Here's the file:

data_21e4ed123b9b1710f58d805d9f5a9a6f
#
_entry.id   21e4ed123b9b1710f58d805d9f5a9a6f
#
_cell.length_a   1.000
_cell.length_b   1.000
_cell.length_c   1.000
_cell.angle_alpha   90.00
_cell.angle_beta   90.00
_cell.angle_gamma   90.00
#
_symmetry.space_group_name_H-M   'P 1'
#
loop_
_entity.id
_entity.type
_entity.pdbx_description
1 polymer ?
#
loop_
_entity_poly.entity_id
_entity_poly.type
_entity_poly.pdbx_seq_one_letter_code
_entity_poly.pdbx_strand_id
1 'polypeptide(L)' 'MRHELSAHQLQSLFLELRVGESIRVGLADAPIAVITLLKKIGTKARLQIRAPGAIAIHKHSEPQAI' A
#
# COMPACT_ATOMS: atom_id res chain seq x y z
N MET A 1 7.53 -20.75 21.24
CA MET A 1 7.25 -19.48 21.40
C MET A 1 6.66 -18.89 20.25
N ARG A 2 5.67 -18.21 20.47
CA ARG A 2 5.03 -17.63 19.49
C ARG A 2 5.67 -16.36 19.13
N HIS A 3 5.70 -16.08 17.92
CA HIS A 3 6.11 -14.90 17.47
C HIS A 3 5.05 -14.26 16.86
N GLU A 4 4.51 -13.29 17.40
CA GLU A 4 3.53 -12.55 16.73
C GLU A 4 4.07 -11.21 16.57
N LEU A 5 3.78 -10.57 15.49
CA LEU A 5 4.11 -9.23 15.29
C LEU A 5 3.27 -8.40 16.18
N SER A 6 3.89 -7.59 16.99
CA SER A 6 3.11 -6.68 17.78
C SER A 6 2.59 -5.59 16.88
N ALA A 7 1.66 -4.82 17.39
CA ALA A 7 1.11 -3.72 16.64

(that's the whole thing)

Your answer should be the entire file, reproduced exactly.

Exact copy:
data_21e4ed123b9b1710f58d805d9f5a9a6f
#
_entry.id   21e4ed123b9b1710f58d805d9f5a9a6f
#
_cell.length_a   1.000
_cell.length_b   1.000
_cell.length_c   1.000
_cell.angle_alpha   90.00
_cell.angle_beta   90.00
_cell.angle_gamma   90.00
#
_symmetry.space_group_name_H-M   'P 1'
#
loop_
_entity.id
_entity.type
_entity.pdbx_description
1 polymer ?
#
loop_
_entity_poly.entity_id
_entity_poly.type
_entity_poly.pdbx_seq_one_letter_code
_entity_poly.pdbx_strand_id
1 'polypeptide(L)' 'MRHELSAHQLQSLFLELRVGESIRVGLADAPIAVITLLKKIGTKARLQIRAPGAIAIHKHSEPQAI' A
#
# COMPACT_ATOMS: atom_id res chain seq x y z
N MET A 1 7.53 -20.75 21.24
CA MET A 1 7.25 -19.48 21.40
C MET A 1 6.66 -18.89 20.25
N ARG A 2 5.67 -18.21 20.47
CA ARG A 2 5.03 -17.63 19.49
C ARG A 2 5.67 -16.36 19.13
N HIS A 3 5.70 -16.08 17.92
CA HIS A 3 6.11 -14.90 17.47
C HIS A 3 5.05 -14.26 16.86
N GLU A 4 4.51 -13.29 17.40
CA GLU A 4 3.53 -12.55 16.73
C GLU A 4 4.07 -11.21 16.57
N LEU A 5 3.78 -10.57 15.49
CA LEU A 5 4.11 -9.23 15.29
C LEU A 5 3.27 -8.40 16.18
N SER A 6 3.89 -7.59 16.99
CA SER A 6 3.11 -6.68 17.78
C SER A 6 2.59 -5.59 16.88
N ALA A 7 1.66 -4.82 17.39
CA ALA A 7 1.11 -3.72 16.64